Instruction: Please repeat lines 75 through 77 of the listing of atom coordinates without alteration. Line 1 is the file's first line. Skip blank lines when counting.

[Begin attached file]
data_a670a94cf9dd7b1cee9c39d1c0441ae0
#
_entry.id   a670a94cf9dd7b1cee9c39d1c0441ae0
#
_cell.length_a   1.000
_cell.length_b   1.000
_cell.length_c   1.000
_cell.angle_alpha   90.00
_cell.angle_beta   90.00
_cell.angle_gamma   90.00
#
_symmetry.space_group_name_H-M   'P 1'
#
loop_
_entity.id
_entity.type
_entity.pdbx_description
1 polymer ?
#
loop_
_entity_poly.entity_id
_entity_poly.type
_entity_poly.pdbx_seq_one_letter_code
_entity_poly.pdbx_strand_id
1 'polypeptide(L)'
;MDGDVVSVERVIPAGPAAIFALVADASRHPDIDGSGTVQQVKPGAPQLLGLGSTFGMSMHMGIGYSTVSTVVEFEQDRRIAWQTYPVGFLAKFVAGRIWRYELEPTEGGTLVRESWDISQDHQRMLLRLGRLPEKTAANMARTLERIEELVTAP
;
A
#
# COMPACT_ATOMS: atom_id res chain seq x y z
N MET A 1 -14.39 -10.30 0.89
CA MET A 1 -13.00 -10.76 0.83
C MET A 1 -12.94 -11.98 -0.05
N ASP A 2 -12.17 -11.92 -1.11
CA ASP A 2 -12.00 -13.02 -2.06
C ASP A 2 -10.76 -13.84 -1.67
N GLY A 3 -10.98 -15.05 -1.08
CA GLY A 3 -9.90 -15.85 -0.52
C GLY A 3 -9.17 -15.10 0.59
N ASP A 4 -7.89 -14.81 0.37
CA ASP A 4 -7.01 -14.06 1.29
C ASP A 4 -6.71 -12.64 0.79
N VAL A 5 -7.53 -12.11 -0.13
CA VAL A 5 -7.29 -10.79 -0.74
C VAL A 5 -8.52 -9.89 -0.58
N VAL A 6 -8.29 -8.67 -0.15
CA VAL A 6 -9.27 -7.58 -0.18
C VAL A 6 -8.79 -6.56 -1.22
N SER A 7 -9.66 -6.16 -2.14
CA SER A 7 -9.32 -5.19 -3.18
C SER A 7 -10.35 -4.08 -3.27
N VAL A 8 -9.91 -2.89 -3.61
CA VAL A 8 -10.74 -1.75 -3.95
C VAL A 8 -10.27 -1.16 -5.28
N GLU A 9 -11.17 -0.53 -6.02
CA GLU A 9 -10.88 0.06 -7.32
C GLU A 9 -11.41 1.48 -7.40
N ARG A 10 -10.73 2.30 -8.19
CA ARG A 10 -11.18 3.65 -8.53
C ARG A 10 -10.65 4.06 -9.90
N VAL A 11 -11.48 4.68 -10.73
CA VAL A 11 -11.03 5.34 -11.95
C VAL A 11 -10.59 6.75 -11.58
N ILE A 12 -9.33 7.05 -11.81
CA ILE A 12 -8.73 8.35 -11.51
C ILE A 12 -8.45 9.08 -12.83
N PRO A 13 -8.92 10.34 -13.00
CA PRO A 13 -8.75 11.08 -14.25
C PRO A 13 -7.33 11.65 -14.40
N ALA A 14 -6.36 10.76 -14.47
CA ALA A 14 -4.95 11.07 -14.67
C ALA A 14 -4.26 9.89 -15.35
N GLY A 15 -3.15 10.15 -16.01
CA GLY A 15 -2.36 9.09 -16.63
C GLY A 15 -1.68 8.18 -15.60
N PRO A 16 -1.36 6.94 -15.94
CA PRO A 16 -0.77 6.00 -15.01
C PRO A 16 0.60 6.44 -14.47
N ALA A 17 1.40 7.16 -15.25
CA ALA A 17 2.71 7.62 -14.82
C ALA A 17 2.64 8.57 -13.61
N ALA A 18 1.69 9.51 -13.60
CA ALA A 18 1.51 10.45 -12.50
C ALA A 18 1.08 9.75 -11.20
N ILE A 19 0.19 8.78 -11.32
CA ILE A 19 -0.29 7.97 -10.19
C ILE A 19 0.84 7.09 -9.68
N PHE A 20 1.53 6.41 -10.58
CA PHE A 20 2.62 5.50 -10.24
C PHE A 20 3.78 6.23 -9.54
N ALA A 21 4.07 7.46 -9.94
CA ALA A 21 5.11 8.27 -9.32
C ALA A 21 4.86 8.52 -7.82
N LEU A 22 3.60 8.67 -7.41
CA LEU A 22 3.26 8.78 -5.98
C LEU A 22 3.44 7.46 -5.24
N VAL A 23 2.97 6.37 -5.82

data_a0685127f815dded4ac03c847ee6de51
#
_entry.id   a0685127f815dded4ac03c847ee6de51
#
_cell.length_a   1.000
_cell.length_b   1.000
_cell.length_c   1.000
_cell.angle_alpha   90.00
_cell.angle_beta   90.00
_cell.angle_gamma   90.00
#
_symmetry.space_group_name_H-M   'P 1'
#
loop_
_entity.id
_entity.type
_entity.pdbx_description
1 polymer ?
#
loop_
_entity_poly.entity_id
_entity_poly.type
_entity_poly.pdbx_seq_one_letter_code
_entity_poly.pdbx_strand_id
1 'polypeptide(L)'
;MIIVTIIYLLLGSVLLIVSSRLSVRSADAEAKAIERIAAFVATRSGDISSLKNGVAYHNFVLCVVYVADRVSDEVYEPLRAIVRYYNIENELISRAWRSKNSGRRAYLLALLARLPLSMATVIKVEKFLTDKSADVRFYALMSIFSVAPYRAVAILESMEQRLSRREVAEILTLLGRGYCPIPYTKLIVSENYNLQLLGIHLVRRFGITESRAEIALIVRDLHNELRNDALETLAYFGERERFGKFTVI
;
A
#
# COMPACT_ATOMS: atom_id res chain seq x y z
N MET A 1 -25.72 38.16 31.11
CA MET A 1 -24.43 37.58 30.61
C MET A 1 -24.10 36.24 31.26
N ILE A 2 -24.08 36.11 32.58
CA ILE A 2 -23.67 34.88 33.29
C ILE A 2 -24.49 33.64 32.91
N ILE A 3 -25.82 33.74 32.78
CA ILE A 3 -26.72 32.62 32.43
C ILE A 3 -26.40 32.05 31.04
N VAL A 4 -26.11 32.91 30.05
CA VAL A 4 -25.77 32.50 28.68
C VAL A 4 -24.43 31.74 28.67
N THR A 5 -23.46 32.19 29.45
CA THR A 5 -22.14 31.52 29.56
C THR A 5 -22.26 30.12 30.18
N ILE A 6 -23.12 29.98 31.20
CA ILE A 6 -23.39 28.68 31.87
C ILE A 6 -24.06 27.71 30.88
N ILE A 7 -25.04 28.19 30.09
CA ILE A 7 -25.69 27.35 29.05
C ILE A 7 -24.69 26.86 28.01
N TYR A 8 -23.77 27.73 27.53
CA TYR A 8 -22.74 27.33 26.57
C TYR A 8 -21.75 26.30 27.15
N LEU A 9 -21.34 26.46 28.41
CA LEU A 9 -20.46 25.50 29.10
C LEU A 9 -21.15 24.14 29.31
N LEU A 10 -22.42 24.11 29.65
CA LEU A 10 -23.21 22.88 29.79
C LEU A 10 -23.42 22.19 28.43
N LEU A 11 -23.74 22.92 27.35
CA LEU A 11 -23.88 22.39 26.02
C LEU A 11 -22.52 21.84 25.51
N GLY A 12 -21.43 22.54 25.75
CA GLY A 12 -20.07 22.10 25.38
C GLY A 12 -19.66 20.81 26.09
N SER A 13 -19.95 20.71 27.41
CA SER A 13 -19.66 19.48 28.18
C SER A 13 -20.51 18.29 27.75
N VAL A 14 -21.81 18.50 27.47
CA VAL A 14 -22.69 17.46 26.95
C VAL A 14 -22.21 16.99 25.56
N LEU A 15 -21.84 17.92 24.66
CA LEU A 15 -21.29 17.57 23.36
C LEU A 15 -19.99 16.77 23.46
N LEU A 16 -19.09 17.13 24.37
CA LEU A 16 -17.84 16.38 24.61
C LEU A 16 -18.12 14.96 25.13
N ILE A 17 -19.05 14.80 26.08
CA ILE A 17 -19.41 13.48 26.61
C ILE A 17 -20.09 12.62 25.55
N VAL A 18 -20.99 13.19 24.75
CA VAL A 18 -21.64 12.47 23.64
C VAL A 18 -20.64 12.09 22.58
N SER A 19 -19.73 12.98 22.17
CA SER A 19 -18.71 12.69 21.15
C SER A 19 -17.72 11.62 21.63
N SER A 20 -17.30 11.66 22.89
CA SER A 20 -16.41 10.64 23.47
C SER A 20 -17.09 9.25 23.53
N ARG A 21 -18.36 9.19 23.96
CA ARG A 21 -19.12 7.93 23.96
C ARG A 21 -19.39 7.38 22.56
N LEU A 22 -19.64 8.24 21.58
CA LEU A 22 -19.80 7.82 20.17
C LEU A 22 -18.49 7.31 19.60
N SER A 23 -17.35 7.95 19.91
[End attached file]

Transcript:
C GLY A 15 -1.68 8.18 -15.60
N PRO A 16 -1.36 6.94 -15.94
CA PRO A 16 -0.77 6.00 -15.01